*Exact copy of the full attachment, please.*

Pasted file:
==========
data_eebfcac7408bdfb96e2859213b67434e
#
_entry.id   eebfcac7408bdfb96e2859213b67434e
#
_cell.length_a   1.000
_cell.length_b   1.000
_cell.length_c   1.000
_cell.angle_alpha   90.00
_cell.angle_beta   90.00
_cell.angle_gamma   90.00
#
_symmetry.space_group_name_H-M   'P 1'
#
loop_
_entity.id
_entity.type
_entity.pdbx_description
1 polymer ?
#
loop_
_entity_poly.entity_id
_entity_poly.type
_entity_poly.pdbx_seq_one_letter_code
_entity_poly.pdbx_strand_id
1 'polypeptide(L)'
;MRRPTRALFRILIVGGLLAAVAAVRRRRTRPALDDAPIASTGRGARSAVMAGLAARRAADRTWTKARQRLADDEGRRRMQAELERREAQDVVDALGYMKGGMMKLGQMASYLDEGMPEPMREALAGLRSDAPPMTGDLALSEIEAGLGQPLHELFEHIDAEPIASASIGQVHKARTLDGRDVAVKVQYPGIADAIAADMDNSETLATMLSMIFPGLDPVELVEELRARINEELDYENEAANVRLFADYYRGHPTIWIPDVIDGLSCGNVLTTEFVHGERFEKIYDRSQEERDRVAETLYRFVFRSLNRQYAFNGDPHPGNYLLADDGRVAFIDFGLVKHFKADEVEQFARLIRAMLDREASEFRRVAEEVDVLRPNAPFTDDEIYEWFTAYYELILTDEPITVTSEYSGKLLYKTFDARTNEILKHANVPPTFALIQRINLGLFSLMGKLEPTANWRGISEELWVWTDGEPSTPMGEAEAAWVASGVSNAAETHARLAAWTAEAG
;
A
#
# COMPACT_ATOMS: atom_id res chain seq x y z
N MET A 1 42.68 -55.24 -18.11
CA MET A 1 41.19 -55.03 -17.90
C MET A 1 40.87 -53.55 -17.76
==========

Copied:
data_eebfcac7408bdfb96e2859213b67434e
#
_entry.id   eebfcac7408bdfb96e2859213b67434e
#
_cell.length_a   1.000
_cell.length_b   1.000
_cell.length_c   1.000
_cell.angle_alpha   90.00
_cell.angle_beta   90.00
_cell.angle_gamma   90.00
#
_symmetry.space_group_name_H-M   'P 1'
#
loop_
_entity.id
_entity.type
_entity.pdbx_description
1 polymer ?
#
loop_
_entity_poly.entity_id
_entity_poly.type
_entity_poly.pdbx_seq_one_letter_code
_entity_poly.pdbx_strand_id
1 'polypeptide(L)'
;MRRPTRALFRILIVGGLLAAVAAVRRRRTRPALDDAPIASTGRGARSAVMAGLAARRAADRTWTKARQRLADDEGRRRMQAELERREAQDVVDALGYMKGGMMKLGQMASYLDEGMPEPMREALAGLRSDAPPMTGDLALSEIEAGLGQPLHELFEHIDAEPIASASIGQVHKARTLDGRDVAVKVQYPGIADAIAADMDNSETLATMLSMIFPGLDPVELVEELRARINEELDYENEAANVRLFADYYRGHPTIWIPDVIDGLSCGNVLTTEFVHGERFEKIYDRSQEERDRVAETLYRFVFRSLNRQYAFNGDPHPGNYLLADDGRVAFIDFGLVKHFKADEVEQFARLIRAMLDREASEFRRVAEEVDVLRPNAPFTDDEIYEWFTAYYELILTDEPITVTSEYSGKLLYKTFDARTNEILKHANVPPTFALIQRINLGLFSLMGKLEPTANWRGISEELWVWTDGEPSTPMGEAEAAWVASGVSNAAETHARLAAWTAEAG
;
A
#
# COMPACT_ATOMS: atom_id res chain seq x y z
N MET A 1 42.68 -55.24 -18.11
CA MET A 1 41.19 -55.03 -17.90
C MET A 1 40.87 -53.55 -17.76